WASHINGTON (Reuters) - The top U.S. trade official told lawmakers on Tuesday an ambitious Pacific trade pact could be wrapped up within months as he urged Congress to back the administration’s trade agenda.
In testimony to congressional committees, U.S. Trade Representative Michael Froman said the administration looked to lawmakers to pass bipartisan legislation allowing a streamlined approval process for trade deals, such as the 12-nation Trans-Pacific Partnership (TPP).
TPP chief negotiators are meeting in New York this week and a U.S. negotiator said the talks aimed to close all but the trickiest issues. Some see a mid-March completion date.
“We are not done yet but I feel confident that we are making good progress and we can close out a positive package soon,” Froman told the Senate Committee on Finance, adding parties aimed for a deal in a “small number of months.”
Still, outstanding issues were “significant.” There was no consensus on how long to protect the exclusivity of biologic drugs and gaps on other intellectual property protections, environmental protection rules, investment and state-owned enterprises, he said.
At hearings with the Senate and House committees responsible for trade, both Republicans and Democrats said trade negotiations should seek to stop trading partners from manipulating their currencies. Senator Charles Schumer, a New York Democrat, said he would not support the TPP without action on currencies.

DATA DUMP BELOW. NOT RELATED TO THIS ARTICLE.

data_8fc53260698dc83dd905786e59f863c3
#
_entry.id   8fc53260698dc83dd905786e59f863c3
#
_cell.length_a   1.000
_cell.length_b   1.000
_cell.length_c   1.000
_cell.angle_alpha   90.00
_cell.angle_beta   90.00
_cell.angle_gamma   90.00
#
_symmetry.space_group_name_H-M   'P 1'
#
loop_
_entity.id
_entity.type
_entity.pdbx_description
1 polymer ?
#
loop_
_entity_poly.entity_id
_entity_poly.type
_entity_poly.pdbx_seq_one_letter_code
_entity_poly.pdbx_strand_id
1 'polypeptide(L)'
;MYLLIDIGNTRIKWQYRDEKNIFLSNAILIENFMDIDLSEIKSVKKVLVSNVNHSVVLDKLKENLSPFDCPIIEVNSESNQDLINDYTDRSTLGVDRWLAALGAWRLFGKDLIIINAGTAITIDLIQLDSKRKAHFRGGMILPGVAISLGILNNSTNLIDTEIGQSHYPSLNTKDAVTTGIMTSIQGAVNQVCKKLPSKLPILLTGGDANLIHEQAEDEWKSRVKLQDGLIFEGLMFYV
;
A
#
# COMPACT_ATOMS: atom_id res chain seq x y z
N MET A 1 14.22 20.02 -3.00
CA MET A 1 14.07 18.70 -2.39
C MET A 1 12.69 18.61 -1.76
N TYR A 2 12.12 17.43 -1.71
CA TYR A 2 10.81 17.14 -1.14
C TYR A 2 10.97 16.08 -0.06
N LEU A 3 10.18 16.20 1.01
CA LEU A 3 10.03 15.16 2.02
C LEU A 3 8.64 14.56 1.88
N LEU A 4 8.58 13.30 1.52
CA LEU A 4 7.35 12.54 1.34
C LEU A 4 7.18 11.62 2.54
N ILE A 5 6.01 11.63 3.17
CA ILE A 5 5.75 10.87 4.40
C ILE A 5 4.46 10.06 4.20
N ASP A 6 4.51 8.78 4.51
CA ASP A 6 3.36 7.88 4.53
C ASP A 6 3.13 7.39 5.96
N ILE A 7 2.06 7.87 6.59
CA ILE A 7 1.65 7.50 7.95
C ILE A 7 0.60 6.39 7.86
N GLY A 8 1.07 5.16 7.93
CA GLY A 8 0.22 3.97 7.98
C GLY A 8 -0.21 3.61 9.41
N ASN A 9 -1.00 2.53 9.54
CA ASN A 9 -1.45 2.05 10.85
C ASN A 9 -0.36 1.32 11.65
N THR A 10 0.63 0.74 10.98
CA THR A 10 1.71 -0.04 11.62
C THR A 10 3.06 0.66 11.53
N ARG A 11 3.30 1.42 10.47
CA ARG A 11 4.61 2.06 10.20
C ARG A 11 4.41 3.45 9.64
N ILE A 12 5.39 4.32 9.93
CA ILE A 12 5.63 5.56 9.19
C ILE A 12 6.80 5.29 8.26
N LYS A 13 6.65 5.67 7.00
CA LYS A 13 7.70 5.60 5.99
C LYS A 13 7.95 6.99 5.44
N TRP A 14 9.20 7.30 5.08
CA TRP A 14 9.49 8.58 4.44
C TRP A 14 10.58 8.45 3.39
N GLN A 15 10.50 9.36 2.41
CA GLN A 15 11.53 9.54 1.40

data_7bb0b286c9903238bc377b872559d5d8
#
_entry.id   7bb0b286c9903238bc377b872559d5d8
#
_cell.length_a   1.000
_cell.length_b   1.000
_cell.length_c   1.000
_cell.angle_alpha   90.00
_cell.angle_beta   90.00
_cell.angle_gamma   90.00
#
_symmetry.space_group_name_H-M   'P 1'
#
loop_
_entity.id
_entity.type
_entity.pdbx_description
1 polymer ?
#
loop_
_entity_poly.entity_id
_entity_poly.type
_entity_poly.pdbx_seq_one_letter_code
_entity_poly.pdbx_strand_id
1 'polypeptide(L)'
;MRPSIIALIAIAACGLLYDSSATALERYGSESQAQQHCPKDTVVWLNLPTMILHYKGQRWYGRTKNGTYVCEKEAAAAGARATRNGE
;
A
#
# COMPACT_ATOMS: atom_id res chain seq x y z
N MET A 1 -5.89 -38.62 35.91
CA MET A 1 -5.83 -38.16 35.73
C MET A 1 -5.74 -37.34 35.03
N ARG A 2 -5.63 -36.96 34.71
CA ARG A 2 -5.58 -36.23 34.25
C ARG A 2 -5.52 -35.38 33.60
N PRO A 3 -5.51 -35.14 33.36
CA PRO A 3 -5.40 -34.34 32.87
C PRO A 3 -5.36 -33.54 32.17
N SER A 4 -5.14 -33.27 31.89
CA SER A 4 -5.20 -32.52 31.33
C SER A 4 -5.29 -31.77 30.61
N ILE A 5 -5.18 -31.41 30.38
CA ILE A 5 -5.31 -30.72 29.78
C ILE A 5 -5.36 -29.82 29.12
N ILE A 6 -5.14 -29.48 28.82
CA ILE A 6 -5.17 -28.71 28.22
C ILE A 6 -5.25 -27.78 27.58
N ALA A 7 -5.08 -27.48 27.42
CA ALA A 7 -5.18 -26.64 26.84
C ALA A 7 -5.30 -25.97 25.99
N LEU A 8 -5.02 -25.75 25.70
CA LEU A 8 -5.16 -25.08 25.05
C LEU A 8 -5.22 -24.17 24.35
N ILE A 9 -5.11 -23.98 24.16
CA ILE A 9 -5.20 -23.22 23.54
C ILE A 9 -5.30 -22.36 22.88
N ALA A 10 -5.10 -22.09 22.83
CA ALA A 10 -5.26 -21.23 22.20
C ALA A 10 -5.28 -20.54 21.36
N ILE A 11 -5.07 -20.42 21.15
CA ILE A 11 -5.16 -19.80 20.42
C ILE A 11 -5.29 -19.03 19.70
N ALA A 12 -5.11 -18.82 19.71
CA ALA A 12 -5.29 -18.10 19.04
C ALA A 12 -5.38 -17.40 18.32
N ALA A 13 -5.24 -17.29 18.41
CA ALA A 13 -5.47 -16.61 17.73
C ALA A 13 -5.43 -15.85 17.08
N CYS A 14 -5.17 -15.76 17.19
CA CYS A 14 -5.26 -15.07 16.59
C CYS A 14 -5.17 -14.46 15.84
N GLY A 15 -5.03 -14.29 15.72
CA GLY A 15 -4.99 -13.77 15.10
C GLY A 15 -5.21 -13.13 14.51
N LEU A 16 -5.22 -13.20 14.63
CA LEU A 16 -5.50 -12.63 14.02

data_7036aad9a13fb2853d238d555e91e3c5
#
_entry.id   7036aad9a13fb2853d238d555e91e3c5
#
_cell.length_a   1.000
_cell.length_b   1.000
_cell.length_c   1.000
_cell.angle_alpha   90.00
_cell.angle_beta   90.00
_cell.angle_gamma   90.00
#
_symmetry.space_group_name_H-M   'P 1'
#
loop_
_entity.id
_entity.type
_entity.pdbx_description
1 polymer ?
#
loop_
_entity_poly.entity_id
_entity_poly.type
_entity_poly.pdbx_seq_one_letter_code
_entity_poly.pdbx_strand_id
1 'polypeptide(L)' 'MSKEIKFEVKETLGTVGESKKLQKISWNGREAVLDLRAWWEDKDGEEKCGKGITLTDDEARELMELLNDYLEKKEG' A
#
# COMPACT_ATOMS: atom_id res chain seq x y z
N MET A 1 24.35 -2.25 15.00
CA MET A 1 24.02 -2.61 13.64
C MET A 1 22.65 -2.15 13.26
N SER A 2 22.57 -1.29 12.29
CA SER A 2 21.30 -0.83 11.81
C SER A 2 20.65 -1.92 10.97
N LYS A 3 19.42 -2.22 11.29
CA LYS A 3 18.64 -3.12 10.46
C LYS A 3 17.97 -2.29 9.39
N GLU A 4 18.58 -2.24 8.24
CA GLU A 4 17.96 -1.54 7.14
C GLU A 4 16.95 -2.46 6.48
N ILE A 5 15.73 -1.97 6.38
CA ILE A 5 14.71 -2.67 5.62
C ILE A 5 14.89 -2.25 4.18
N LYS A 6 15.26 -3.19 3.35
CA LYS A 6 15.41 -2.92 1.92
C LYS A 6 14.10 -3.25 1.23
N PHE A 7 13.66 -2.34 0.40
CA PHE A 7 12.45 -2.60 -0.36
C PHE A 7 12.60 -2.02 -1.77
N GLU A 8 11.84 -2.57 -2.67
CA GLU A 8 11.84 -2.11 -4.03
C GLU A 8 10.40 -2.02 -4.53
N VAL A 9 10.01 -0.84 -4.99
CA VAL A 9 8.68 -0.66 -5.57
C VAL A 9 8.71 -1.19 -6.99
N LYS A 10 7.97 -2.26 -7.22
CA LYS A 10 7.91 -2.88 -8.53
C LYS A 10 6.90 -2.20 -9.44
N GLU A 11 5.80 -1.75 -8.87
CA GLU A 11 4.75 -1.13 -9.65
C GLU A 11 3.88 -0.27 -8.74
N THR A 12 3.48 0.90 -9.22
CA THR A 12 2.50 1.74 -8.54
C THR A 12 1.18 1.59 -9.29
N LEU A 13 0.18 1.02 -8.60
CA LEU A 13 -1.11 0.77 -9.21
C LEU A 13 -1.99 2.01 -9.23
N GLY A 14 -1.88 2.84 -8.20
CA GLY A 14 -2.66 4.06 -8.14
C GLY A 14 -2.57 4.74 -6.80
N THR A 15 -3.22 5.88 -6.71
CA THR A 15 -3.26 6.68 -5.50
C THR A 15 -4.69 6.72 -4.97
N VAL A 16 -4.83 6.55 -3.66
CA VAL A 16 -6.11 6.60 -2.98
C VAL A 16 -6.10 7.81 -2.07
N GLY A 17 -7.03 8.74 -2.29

Froman said Treasury had the lead on exchange rates and was pushing the issue one-on-one and in international forums.
The White House’s plans to seal a trade agreement covering 40 percent of the world economy and fast-track legislation in 2015 face opposition from some Democrats worried about the impact on jobs at home and some conservative Republicans opposed to giving President Barack Obama more power.
During the House committee hearing, lawmakers brandished cheese and car keys to represent local industries potentially affected by trade deals. Froman said officials were consulting with stakeholders every step of the way.
Republican Orrin Hatch, chairman of the Senate Committee on Finance, said it would be a “grave mistake” to close TPP before securing trade promotion authority (TPA), which allows the White House to submit trade deals to Congress for a yes-or-no vote, without amendments, in exchange for setting negotiating goals.
Hatch said there was no firm timeline for introducing a TPA bill, which experts say will encourage the best offers from trading partners, but he hoped to move it in February.
Editing by Chizu Nomiyama, Matthew Lewis, Diane Craft and Phil Berlowitz